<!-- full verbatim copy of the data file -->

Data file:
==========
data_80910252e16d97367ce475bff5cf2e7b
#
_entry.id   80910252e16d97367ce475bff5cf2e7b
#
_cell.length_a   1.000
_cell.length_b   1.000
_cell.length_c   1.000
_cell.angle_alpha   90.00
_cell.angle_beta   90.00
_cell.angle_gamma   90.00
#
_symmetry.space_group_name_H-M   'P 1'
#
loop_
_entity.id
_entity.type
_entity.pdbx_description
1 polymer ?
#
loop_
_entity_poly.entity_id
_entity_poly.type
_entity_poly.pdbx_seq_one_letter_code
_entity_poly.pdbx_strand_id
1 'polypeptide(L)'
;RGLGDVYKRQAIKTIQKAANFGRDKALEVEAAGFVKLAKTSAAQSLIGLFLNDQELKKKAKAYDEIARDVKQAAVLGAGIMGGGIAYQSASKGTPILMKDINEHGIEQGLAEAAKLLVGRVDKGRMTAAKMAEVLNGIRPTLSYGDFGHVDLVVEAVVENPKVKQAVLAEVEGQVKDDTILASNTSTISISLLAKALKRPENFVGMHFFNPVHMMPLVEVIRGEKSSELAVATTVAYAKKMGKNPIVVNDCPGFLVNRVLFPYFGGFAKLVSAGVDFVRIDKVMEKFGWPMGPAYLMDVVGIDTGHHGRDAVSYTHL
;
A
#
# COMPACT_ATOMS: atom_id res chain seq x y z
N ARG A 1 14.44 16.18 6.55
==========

data_80910252e16d97367ce475bff5cf2e7b
#
_entry.id   80910252e16d97367ce475bff5cf2e7b
#
_cell.length_a   1.000
_cell.length_b   1.000
_cell.length_c   1.000
_cell.angle_alpha   90.00
_cell.angle_beta   90.00
_cell.angle_gamma   90.00
#
_symmetry.space_group_name_H-M   'P 1'
#
loop_
_entity.id
_entity.type
_entity.pdbx_description
1 polymer ?
#
loop_
_entity_poly.entity_id
_entity_poly.type
_entity_poly.pdbx_seq_one_letter_code
_entity_poly.pdbx_strand_id
1 'polypeptide(L)'
;RGLGDVYKRQAIKTIQKAANFGRDKALEVEAAGFVKLAKTSAAQSLIGLFLNDQELKKKAKAYDEIARDVKQAAVLGAGIMGGGIAYQSASKGTPILMKDINEHGIEQGLAEAAKLLVGRVDKGRMTAAKMAEVLNGIRPTLSYGDFGHVDLVVEAVVENPKVKQAVLAEVEGQVKDDTILASNTSTISISLLAKALKRPENFVGMHFFNPVHMMPLVEVIRGEKSSELAVATTVAYAKKMGKNPIVVNDCPGFLVNRVLFPYFGGFAKLVSAGVDFVRIDKVMEKFGWPMGPAYLMDVVGIDTGHHGRDAVSYTHL
;
A
#
# COMPACT_ATOMS: atom_id res chain seq x y z
N ARG A 1 14.44 16.18 6.55